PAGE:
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S500 North Sea SE
You may have seen the caseback on the Bremont 'site:
I've just been given a sneak peak at this Limited Edition, and I think it's rather good - lovely caseback image of an old Mk XV-style hard hat diving helmet, with black dial / vintage lume and red lettering. Shame it's too late for me to retrain as a North Sea diver!
I love it - what do you lot think?
"In England in the 1960s there were no commercial diving schools teaching anything relating to oilfield work. So when Divecon won the first diving contract issued by Global Marine, it was a matter of getting offshore and learning as you went.
On December 26th 1964 when the three leaded jack-up rig “Mister Cap” dropped her spud legs in the middle of Dogger Bank, no one could envisage what a pioneering diving event it would turn out to be. There is nothing like the discovery of oil to bring in some cash and advance a new technology. The southern sector of the North Sea is relatively shallow, so those early finds of gas and oil were all dived using air.
As more rich pickings were discovered the further north the companies drilled, diving got deeper and saturation diving became the only way to go. On-the-job training and the “learn as you go” philosophy of the time proved to be the demise of many a North Sea Tiger. Offshore saturation diving is by far the most demanding branch of commercial diving, with divers working in support of the exploration and production of oil and gas buried deep beneath the North Sea.
This small band of hardy souls’ work revolves mainly around the building, performing maintenance and deconstruction of oil & gas platforms. This is not to say they haven’t been involved in more extreme jobs, with the use of explosives, North Sea divers were also crucial in the removal of the wreckage of the Piper Alpha structure in 1988.
North Sea divers have recovered fishing boats, helicopters, and even the K-141, (Russian nuclear submarine, Kursk). This of course goes hand in hand with the gruesome discoveries that are seen as “part of the job” for these men.
Saturation divers live at extraordinary depths for a month at a time and go largely unnoticed by the general public. So which timepiece would your average saturation diver rely on? What special requirements are needed? Won’t just any diving watch do? The short answer is no.
Bremont have combined strength and robustness with the beautiful art of mechanical watch making, the result of which is a highly functional collector’s edition timepiece.
The difficult and dangerous operating conditions make offshore diving the most perilous area of employment for professional divers. Offshore operations typically employ very demanding work schedules. Divers live and work on Dive Support Ships for several weeks at a time working 12-hour shifts without any days off. In the early years divers could spend a gruelling eight hours or more in the water at one time; regulations have now bought this down to six hours. When counting down your final hours and minutes in the water, an accurate and reliable timepiece is a must. So not only has your watch got to withstand 28 days at the crushing depths in excess of 200 metres, freezing sub-sea temperatures and the most hazardous environment on Earth, it also has to withstand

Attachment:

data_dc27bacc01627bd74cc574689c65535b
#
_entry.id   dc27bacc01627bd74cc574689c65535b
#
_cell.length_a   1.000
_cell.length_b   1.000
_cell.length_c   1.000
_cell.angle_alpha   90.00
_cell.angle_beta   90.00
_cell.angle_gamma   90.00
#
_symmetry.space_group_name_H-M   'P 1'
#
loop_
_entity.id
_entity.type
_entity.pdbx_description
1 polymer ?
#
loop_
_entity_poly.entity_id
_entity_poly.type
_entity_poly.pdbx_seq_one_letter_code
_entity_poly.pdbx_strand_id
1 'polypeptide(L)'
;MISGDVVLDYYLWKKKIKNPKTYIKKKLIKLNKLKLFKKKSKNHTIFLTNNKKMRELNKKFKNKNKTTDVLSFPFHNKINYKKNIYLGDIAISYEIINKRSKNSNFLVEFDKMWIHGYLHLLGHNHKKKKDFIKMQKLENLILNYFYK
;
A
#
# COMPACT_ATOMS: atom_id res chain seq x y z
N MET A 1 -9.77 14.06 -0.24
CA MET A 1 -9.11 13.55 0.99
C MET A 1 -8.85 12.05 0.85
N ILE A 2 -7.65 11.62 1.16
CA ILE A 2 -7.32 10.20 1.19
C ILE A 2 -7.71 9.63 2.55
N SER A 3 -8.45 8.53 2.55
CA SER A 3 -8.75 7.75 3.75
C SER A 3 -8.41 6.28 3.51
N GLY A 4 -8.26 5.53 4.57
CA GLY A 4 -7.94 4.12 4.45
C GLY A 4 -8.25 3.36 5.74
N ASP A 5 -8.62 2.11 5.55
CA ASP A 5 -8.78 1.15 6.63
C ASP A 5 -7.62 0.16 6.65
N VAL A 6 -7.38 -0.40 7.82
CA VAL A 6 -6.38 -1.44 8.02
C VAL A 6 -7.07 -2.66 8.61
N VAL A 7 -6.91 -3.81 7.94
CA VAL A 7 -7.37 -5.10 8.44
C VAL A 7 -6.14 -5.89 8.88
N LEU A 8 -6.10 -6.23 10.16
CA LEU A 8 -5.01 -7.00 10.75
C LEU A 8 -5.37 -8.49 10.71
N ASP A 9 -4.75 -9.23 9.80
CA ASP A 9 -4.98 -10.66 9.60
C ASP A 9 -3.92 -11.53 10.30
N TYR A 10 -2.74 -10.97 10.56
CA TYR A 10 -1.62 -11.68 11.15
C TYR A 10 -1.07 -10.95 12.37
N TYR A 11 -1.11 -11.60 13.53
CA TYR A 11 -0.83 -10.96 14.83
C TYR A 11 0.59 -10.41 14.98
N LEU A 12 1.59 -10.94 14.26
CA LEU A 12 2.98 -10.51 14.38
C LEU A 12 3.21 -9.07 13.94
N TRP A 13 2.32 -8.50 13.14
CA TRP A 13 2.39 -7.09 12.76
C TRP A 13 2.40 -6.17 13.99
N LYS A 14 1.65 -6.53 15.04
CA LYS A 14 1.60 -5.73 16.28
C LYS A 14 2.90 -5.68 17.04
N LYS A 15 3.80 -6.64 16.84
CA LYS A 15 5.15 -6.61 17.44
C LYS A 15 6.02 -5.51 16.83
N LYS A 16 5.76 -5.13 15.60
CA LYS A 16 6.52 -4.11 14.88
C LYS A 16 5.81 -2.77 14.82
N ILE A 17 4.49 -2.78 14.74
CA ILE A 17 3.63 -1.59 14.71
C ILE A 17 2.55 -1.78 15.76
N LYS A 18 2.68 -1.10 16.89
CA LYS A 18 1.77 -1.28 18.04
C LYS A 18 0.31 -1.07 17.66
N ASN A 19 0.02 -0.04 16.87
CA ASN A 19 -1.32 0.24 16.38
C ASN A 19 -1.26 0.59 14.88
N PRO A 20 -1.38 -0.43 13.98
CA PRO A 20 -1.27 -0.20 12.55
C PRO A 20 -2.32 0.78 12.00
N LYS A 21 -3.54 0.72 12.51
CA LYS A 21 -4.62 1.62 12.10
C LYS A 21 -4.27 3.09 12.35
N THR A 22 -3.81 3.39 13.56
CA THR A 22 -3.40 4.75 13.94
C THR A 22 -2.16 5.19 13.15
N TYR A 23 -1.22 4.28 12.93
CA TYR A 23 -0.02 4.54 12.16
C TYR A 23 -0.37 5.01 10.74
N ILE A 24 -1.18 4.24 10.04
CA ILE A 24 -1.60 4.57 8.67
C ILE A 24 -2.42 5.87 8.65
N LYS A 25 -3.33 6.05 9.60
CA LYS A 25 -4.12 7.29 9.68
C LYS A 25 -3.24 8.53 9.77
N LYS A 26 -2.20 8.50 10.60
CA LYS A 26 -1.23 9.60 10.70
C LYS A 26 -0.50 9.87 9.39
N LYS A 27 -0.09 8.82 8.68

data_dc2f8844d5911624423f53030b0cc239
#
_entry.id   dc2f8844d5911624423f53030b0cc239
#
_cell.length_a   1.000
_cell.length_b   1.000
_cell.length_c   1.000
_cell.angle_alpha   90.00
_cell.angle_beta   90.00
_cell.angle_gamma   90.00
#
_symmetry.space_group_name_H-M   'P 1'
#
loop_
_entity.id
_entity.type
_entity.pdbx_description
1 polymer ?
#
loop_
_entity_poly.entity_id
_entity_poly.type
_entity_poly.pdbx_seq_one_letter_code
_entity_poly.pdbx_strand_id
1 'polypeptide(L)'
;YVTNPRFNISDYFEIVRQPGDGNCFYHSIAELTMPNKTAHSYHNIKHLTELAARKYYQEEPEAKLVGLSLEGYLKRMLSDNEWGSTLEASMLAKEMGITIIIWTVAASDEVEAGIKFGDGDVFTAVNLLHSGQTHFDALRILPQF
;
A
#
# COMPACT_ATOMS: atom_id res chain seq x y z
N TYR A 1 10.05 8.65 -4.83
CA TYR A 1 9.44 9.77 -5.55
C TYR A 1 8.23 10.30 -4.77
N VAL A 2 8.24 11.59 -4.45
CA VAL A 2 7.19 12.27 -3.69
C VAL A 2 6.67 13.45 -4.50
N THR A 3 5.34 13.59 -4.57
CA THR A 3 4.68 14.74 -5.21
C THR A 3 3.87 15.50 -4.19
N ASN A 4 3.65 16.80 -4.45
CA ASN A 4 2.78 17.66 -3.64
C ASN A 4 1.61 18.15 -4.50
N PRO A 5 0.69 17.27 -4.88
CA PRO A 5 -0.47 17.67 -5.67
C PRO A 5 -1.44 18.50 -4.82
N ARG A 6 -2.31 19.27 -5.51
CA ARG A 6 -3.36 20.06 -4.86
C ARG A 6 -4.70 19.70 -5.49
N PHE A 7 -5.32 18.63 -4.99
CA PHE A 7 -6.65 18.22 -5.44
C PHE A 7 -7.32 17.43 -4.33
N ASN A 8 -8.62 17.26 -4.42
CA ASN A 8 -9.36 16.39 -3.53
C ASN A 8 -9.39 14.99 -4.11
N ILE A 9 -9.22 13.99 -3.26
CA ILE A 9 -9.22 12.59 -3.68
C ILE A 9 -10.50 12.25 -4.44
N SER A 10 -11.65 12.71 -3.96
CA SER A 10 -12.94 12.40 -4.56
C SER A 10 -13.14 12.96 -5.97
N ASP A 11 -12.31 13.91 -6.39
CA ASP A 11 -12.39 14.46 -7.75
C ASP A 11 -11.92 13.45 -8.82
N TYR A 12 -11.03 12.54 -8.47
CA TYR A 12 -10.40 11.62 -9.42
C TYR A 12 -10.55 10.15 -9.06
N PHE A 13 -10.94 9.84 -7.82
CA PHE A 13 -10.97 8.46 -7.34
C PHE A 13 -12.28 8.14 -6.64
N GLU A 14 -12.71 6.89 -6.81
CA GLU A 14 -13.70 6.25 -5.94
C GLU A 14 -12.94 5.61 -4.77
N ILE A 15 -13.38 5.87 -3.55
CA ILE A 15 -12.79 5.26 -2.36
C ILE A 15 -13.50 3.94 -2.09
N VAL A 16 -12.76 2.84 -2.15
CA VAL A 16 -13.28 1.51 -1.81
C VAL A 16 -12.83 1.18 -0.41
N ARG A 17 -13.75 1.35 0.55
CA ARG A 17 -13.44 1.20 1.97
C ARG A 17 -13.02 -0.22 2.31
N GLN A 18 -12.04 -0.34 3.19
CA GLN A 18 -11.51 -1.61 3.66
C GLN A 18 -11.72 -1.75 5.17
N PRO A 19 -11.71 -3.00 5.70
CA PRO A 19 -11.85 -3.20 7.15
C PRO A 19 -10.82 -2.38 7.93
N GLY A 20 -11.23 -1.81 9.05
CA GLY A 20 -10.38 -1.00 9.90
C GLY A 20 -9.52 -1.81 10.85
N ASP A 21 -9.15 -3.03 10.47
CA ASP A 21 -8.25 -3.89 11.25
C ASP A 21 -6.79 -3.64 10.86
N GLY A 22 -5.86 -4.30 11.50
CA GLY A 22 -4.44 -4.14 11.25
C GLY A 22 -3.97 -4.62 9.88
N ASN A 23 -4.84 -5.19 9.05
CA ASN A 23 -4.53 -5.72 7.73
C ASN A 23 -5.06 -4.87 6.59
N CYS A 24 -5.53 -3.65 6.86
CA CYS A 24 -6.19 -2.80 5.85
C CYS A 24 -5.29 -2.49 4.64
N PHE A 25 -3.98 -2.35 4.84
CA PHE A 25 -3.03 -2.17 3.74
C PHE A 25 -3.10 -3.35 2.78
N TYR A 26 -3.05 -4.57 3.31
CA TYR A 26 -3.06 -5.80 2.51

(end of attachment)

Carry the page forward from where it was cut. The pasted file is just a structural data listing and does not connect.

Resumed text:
When commercial divers operate at great depths they spend weeks in diving bells and chambers under pressure breathing a mixture of helium and oxygen gas.
Since helium atoms are the smallest natural gas particles found in nature, it is possible for them to work their way inside any watch. They seep round o-rings or other seals the watch may feature. This is not a problem as long as the divers stay under pressure, however, as soon as the decompression starts a pressure difference builds up between the gases inside the watch and its environment. Depending on the construction of the watch case and crystal, this effect can cause the watch to … well … explode!
The Bremont automatic helium escape valve doesn't require manual operation. The small integrated one-way valve in the watch case is activated when the differential between the inner and outer pressure reaches a critical level. The helium release valve releases the helium build-up during the ascent."
Your bleeding-edge Now is always someone else’s past. Someone else’s ’70s bellbottoms. Grasp that and start to attain atemporality.
Last edited by Noodlefish; 02-04-2012 at 16:29.